Claude Friese-Greene (3 May 1898 in Fulham, London – 6 January 1943 in Islington, London) was a British-born cinema technician, filmmaker and cinematographer, most famous for his 1926 collection of films entitled The Open Road .
Claude, born Claude Harrison Greene was the son of William Friese-Greene, a pioneer in early cinematography. He was the grandfather of musician and music producer Tim Friese-Greene.
He is buried in Highgate Cemetery with his parents.
Claude's father William began the development of an additive colour film process called Biocolour. This process produced the illusion of true colour by exposing each alternate frame of ordinary black-and-white film stock through two different coloured filters. Each alternate frame of the monochrome print was then stained red or green. Although the projection of Biocolour prints did provide a tolerable illusion of true colour, like the more famous Kinemacolor process of George Albert Smith it suffered from noticeable colour flicker (a potentially headache-inducing defect known technically as 'colour bombardment') and from red-and-green fringing around anything in the scene that moved very rapidly. In an attempt to overcome these problems, a faster-than-usual frame rate was used.
After William's death in 1921, Claude Friese-Greene continued to develop the system during the 1920s and renamed the process Friese-Greene Natural Colour then the Spectrum Colour Film process. Claude went on to be a highly-respected cinematographer on more than 60 films from 1923 to 1943 and a was one of the first to shoot in Technicolor in Britain. He died as the result of an accident when filming at the Denham Film Studios in January 1943.
In 2006, the BBC ran a series of programmes called The Lost World of Friese-Greene . The series, presented by Dan Cruickshank, included The Open Road , Claude Friese-Greene's film of his 1920s road trip from Land's End to John o' Groats.The Open Road was filmed using the Spectrum Colour Film process, and the British Film Institute used computer processing of the images to minimise the red and green fringes around rapidly moving objects.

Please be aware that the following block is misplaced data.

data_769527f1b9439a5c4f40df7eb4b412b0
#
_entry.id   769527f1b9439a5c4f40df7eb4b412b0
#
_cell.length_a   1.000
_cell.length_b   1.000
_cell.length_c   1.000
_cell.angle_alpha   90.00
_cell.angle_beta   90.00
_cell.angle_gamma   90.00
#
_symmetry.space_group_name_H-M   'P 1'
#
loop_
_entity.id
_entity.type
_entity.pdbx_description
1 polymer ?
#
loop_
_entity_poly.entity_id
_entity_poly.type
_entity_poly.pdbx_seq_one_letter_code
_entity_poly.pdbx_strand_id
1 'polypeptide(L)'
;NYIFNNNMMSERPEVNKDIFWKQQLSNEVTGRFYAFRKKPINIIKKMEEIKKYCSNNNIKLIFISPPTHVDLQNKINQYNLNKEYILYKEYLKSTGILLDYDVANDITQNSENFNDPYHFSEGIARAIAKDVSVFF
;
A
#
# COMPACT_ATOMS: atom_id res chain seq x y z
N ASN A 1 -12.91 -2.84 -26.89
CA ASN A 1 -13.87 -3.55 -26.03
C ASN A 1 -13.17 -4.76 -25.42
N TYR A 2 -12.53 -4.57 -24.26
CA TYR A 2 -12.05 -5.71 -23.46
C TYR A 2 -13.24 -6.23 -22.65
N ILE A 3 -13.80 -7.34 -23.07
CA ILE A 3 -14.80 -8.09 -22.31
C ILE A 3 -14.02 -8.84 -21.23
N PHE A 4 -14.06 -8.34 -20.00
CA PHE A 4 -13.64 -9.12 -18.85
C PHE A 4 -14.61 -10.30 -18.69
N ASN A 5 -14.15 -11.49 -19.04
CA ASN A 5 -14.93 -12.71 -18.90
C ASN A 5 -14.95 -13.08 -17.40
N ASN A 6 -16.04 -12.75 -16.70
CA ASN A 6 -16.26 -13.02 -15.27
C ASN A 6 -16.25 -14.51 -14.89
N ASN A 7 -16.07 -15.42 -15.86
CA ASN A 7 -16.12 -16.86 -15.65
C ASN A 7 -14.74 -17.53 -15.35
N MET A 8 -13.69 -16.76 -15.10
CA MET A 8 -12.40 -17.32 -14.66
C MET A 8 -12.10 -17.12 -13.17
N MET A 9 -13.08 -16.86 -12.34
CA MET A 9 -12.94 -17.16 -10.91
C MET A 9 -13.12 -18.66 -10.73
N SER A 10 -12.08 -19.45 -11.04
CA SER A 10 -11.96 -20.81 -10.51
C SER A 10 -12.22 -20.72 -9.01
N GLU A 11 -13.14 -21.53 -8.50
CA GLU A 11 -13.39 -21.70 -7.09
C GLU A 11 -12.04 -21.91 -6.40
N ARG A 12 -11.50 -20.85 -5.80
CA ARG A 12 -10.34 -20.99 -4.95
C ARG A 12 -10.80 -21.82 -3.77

William Friese-Greene was a prolific English inventor and professional photographer. He is principally known as a pioneer in the field of motion pictures, having devised a series of cameras in 1888–1891, with which he shot moving pictures in London. He went on to patent an early two-colour filming process in 1905. His inventions in the field of printing – including photo-typesetting and a method of printing without ink – brought him wealth, as did his chain of photographic studios. However, he spent everything he earned on inventing, went bankrupt three times and was jailed once, before dying in poverty.
Kinemacolor was the first successful colour motion picture process, used commercially from 1908 to 1914. It was invented by George Albert Smith in 1906. He was influenced by the work of William Norman Lascelles Davidson and, more directly, Edward Raymond Turner. It was launched by Charles Urban's Urban Trading Co. of London in 1908. From 1909 on, the process was known and trademarked as Kinemacolor. It was a two-colour additive colour process, photographing and projecting a black-and-white film behind alternating red and green filters.
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